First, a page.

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Fortran Programming Language

utility to replace "end" with "end subroutine foo"


Has anyone written a utility to replace "end" statements with "end
program/subroutine/function" statements as appropriate? When I use
someone else's Fortran code one of the first things I want to do is
put it in a module, but this does not work if plain "end" statements
are present.

"Beliavsky" <beliav@aol.com> wrote in message

news:1177699661.529939.195410@r3g2000prh.googlegroups.com...
> Has anyone written a utility to replace "end" statements with "end
> program/subroutine/function" statements as appropriate? When I use
> someone else's Fortran code one of the first things I want to do is
> put it in a module, but this does not work if plain "end" statements
> are present.

Maybe not what you want, but convert.f90 does it when converting from fixed-
to free-form source.

Regards,

Mike Metcalf

Beliavsky wrote:
> Has anyone written a utility to replace "end" statements with "end
> program/subroutine/function" statements as appropriate? When I use
> someone else's Fortran code one of the first things I want to do is
> put it in a module, but this does not work if plain "end" statements
> are present.

The f90-mode in emacs does this when you hit 'tab' over the statement. Being
emacs, I'm sure there's an (arcane, lisp) way to call the function that does
this, for the entire file.

cheers,

Rich

Just write it yourself.

O.k. maybe is not the easiest thing in fortran, it gets a little
easier in C and of course it does not get any easier when using one of
those scripting languages like tcl, perl, python...

If all you know if fortran, and possibly not all that well, here is a
learning opportunity for you, it would be a nice simple exercise.

gsal

Rich Townsend wrote:
> Beliavsky wrote:
>> Has anyone written a utility to replace "end" statements with "end
>> program/subroutine/function" statements as appropriate?
[...]
> The f90-mode in emacs does this when you hit 'tab' over the statement.
> Being emacs, I'm sure there's an (arcane, lisp) way to call the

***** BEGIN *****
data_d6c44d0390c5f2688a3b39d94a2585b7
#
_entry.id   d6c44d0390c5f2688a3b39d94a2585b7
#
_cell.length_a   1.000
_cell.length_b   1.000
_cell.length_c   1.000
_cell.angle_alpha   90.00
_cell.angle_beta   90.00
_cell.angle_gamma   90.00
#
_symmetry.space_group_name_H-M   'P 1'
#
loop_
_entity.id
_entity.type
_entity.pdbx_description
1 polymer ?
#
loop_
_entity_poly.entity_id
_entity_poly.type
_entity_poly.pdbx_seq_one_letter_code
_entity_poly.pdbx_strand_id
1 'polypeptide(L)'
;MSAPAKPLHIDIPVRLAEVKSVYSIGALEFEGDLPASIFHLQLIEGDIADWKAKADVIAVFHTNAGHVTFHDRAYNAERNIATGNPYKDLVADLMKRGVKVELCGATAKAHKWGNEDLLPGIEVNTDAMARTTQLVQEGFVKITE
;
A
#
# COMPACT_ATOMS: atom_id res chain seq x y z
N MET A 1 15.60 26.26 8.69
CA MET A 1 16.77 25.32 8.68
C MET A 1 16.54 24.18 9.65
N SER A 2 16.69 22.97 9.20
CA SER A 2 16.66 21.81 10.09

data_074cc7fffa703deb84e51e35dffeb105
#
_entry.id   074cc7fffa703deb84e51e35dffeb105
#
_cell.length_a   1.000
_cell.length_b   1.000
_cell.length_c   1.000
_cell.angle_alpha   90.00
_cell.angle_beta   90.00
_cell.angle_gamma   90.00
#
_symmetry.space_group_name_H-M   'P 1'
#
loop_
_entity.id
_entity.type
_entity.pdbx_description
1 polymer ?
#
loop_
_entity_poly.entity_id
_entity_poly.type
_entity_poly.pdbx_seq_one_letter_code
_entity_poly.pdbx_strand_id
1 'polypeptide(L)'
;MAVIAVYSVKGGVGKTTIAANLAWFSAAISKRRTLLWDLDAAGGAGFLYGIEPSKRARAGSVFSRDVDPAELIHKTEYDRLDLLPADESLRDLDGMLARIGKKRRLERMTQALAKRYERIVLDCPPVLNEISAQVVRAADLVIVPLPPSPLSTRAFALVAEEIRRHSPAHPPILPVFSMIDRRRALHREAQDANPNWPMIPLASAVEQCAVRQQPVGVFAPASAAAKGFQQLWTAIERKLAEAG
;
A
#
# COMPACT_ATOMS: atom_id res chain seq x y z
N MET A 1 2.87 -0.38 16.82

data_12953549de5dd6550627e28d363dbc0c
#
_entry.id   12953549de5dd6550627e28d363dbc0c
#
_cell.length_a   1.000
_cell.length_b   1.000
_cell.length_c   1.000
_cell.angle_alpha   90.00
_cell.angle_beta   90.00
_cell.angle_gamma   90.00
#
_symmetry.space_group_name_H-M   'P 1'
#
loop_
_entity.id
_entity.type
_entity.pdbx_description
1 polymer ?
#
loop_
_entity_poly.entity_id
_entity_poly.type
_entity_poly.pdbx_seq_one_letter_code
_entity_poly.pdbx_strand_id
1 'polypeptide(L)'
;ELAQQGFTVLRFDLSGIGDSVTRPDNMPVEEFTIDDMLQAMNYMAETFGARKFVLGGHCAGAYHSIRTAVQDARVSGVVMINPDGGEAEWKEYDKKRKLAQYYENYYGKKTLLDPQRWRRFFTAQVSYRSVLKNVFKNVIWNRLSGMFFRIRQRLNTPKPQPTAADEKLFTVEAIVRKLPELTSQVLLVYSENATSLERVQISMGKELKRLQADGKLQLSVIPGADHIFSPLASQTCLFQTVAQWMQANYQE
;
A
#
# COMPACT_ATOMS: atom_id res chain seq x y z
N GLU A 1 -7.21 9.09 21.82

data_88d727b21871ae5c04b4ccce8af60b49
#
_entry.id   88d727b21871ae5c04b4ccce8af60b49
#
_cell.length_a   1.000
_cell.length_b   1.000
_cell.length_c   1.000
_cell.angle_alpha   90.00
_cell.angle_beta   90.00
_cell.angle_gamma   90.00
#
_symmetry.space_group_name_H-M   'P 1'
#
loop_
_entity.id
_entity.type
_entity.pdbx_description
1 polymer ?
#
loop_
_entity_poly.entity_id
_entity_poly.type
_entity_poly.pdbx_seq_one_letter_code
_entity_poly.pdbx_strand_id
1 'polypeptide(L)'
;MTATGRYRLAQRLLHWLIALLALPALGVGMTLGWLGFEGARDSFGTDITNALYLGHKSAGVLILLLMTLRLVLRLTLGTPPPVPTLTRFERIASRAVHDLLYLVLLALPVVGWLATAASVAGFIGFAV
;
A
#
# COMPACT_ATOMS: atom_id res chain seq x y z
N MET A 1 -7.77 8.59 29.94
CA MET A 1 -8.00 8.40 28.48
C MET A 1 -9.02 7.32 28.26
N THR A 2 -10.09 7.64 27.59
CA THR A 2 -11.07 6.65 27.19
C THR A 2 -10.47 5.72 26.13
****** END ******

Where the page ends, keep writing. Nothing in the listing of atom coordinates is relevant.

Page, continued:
> function that does this, for the entire file.

Being Emacs, if there isn't already a way, there can be:

(defun f90-match-all-ends (beg end)
  "Qualify all ENDs in the region."
  (interactive "*r")
  (save-excursion
    (goto-char end)
    (setq end (point-marker))
    (goto-char beg)
    (let ((f90-smart-end 'noblink))
      (while (re-search-forward "^[ \t0-9]*end" end t)
        (goto-char (line-beginning-position))
        (skip-chars-forward " \t0-9")
        (when (f90-looking-at-program-block-end)
          (f90-match-end))))))

Interactively:

C-x h
M-x f90-match-all-ends

Batch-mode:

Save the above definition to a file foo.el, then

emacs -batch --no-site-file -l f90 -l ./foo.el \
  --eval '(progn (find-file "code.f90")
  (f90-match-all-ends (point-min) (point-max))
  (write-file "code_end.f90"))'

salger@gmail.com (gsal) wrote in <1177724457.176154.253290
@h2g2000hsg.googlegroups.com>:

>Just write it yourself.

>O.k. maybe is not the easiest thing in fortran, it gets a little
>easier in C and of course it does not get any easier when using one of
>those scripting languages like tcl, perl, python...

It doesn't? I'm pretty fluent in Fortran, C and TCL, and I would write this one in TCL every
time!

gsal wrote:
> O.k. maybe is not the easiest thing in fortran, it gets a little
> easier in C and of course it does not get any easier when using one of
> those scripting languages like tcl, perl, python...

If you simplify the problem somewhat, good enough for the programs
it is likely to be used for, it isn't bad.  No continuation between
the beginning of the subroutine statement and the end of the
name, no continued END statements.

I offer this in awk, which didn't take long at all.

/^ *subroutine / {
     x=$2
     sub("\\(.*$","",x)
     }

/^ *function / {
     x=$2
     sub("\\(.*$","",x)
     }

/^ *end *$/ {
    sub(" *$","")
    print $0, x
    }

-- glen

On Apr 28, 5:49 am, g@sfuu.ca (Ian Gay) wrote:

> salger@gmail.com (gsal) wrote in <1177724457.176154.253290
> @h2g2000hsg.googlegroups.com>:

> >Just write it yourself.

> >O.k. maybe is not the easiest thing in fortran, it gets a little
> >easier in C and of course it does not get any easier when using one of
> >those scripting languages like tcl, perl, python...

> It doesn't? I'm pretty fluent in Fortran, C and TCL, and I would write this one in TCL every
> time!

Yeah, that's what I meant...my typo...I meant to say "it does not get
any easier THAN when using tcl..."  or something along those lines,
you know what I mean, now.  And, yes, I would do it in tcl, too.

Bah, a real programmer would use Intercal. You youngsters, you....

Rich Townsend wrote:
> ...
> Bah, a real programmer would use Intercal. You youngsters, you....

Or TECO.

W.

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